A new U.S. defense strategy unveiled in January calls for a resized, refocused military. Proceedings asked the leaders of the world’s sea services: In an era of austere defense budgets and rapidly increasing technologies, what are the strategic objectives for your naval force over the next 5 years? 10 years? 20 years?
Vice Admiral OS Ibrahim
For many nations the reality of reduced government spending—and thus keener competition for budget allocations—appears far from over. Amid that challenge is the imperative of exploiting cost-effective technologies and protecting one’s defense forces and interests against undesirable consequences of technological disadvantage. In the maritime domain, the evolving economic, terrorist, and cross-border nature of threats demands more persistent monitoring technologies and effective cooperative strategies. Because the Gulf of Guinea continually attracts diverse threats to shipping and other economic activities, the Nigerian Navy must make full use of such tools.
Given the expensive nature of platform acquisition and sustenance, therefore, the wake-up call for a prudent and technologically driven concept has been sounded and heard. Our strategic response was the development of a ten-year capacity-building program, “The Nigerian Navy Transformation Plan 2011-2020.” Anchored on eight strategic objectives, and backed by time-lined activities, the plan emphasizes a balanced fleet to meet the military, policing, and diplomatic imperatives of our roles. The objectives encapsulate review of extant structure and operational concept toward increased focus on deterrence, policing duties, and operations other than war.
Preference for multirole offshore-patrol vessels, sealift capability, and coastal/inshore patrol craft sits well with our strategic objectives. So do many projects aimed at improving maintenance capacity and developing new bases to reduce our response time. Enhanced capacity for remote maritime domain surveillance is also a critical focus in the exploitation of new technologies. In addition to recent activation of new platform construction locally and abroad, we rely on excess capacity releases from friendly governments. Significantly, future acquisitions will be guided by joint-venture arrangements aimed at achieving cost savings and using local production capacity.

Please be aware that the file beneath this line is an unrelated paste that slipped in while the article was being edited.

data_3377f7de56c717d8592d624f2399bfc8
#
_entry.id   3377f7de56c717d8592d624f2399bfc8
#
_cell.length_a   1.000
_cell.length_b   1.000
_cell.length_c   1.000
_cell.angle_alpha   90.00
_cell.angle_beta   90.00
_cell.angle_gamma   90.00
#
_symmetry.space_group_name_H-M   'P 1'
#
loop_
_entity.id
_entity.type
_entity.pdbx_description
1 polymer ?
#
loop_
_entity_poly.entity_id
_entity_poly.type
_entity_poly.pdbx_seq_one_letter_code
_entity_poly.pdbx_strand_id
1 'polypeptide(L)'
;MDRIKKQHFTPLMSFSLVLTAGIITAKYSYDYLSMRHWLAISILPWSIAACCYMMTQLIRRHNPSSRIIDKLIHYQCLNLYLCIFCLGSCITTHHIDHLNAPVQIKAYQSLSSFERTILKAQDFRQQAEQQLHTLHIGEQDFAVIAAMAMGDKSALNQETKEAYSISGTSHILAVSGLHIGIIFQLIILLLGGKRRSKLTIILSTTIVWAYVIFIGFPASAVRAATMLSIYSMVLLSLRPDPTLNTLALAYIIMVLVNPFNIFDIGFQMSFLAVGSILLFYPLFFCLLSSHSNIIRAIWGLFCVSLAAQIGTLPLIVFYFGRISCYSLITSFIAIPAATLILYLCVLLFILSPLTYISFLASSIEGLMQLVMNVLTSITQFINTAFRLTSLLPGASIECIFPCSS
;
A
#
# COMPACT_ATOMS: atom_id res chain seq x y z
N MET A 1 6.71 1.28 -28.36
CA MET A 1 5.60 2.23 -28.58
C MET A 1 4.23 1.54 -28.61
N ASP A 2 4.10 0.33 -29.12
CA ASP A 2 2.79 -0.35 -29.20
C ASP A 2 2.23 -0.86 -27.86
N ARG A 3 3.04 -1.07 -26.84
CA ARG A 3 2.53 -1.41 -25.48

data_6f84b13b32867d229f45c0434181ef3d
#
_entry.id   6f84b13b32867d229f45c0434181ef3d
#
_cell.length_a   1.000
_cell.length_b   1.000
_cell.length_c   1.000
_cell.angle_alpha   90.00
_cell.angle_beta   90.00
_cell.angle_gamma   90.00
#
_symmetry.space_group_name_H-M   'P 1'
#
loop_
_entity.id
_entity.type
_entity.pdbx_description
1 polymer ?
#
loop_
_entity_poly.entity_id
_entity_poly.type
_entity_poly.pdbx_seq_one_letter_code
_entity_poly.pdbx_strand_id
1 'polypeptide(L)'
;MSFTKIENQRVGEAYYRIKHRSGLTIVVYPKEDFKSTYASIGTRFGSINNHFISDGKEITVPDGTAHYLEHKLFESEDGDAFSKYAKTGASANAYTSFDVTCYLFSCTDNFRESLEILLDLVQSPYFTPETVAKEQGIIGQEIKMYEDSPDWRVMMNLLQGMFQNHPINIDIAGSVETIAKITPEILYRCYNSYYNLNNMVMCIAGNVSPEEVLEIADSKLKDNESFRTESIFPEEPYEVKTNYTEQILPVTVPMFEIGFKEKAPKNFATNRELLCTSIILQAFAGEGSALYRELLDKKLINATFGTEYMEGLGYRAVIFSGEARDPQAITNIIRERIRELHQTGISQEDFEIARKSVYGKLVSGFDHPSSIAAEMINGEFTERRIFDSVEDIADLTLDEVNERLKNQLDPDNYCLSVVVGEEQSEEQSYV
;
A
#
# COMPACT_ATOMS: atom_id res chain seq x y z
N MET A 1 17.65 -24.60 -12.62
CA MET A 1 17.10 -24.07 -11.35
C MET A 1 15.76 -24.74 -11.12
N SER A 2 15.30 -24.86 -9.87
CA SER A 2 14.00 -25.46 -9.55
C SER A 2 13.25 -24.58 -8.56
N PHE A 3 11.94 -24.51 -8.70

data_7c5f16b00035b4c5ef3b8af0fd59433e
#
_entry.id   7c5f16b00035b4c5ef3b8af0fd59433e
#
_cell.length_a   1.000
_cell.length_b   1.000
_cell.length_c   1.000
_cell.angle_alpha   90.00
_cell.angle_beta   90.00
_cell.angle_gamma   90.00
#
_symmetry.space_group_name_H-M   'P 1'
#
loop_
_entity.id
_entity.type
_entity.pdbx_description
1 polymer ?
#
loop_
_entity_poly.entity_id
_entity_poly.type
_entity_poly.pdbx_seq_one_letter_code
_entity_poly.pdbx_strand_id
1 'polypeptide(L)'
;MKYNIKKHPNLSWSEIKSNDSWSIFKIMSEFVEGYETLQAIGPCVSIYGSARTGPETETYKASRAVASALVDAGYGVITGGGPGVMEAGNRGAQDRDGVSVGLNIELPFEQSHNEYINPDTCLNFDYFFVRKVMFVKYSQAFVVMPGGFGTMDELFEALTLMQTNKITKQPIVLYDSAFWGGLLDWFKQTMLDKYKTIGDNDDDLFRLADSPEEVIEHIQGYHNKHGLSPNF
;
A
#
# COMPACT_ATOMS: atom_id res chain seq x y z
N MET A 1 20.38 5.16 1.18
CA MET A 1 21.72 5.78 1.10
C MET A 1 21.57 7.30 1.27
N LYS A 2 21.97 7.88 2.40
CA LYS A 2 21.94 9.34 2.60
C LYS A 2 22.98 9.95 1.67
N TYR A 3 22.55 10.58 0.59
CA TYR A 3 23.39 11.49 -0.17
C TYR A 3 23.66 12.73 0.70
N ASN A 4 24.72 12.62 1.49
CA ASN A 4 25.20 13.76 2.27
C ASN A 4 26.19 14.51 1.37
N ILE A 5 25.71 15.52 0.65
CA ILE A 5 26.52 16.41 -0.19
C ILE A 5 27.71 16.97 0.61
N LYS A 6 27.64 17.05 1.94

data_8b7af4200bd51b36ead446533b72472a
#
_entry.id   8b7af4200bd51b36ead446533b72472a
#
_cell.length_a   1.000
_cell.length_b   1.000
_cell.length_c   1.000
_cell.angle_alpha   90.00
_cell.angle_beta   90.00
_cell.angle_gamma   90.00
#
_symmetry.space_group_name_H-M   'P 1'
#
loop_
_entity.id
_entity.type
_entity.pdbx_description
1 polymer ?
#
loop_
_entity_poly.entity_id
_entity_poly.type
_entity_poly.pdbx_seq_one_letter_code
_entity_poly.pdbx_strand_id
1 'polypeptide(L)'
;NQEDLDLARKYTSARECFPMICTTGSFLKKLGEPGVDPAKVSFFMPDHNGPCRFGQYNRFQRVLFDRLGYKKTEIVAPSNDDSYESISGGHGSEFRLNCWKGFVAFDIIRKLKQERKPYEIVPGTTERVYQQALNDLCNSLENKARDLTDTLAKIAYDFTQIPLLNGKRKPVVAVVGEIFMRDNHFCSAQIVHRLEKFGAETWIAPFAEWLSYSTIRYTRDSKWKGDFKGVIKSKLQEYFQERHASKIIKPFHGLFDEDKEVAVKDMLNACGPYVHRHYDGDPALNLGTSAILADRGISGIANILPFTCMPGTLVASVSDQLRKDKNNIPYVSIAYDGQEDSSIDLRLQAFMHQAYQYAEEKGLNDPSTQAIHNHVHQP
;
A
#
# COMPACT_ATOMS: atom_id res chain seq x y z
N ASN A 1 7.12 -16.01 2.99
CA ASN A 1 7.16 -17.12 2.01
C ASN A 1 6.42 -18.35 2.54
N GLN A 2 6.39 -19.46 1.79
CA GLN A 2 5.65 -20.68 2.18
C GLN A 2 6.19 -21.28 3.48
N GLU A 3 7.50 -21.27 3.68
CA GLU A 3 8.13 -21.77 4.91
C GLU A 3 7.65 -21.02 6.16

Apart from improving personnel efficiency, the objectives of the ten-year program recognize interagency and internavy cooperation. The predominant requirement for policing operations propels the current drive for effective synergy with sister armed services and relevant national agencies. The relationships emphasize efficient operational coordination and resource sharing. So far, the new mechanisms are encouraging. The presence of Nigerian patrol ships in the Republic of Benin waters since September 2011, under the combined antipiracy Operation Prosperity, reinforces our practical commitment to internavy synergy. The same goes for our active participation in the annual Exercise Obangame with neighboring navies to the east. We hosted the 2012 edition in February.
In sum, the Nigerian Navy looks forward to improved support for its recapitalization program while remaining committed to optimal exploitation of cost-effective technologies and efficient partnerships.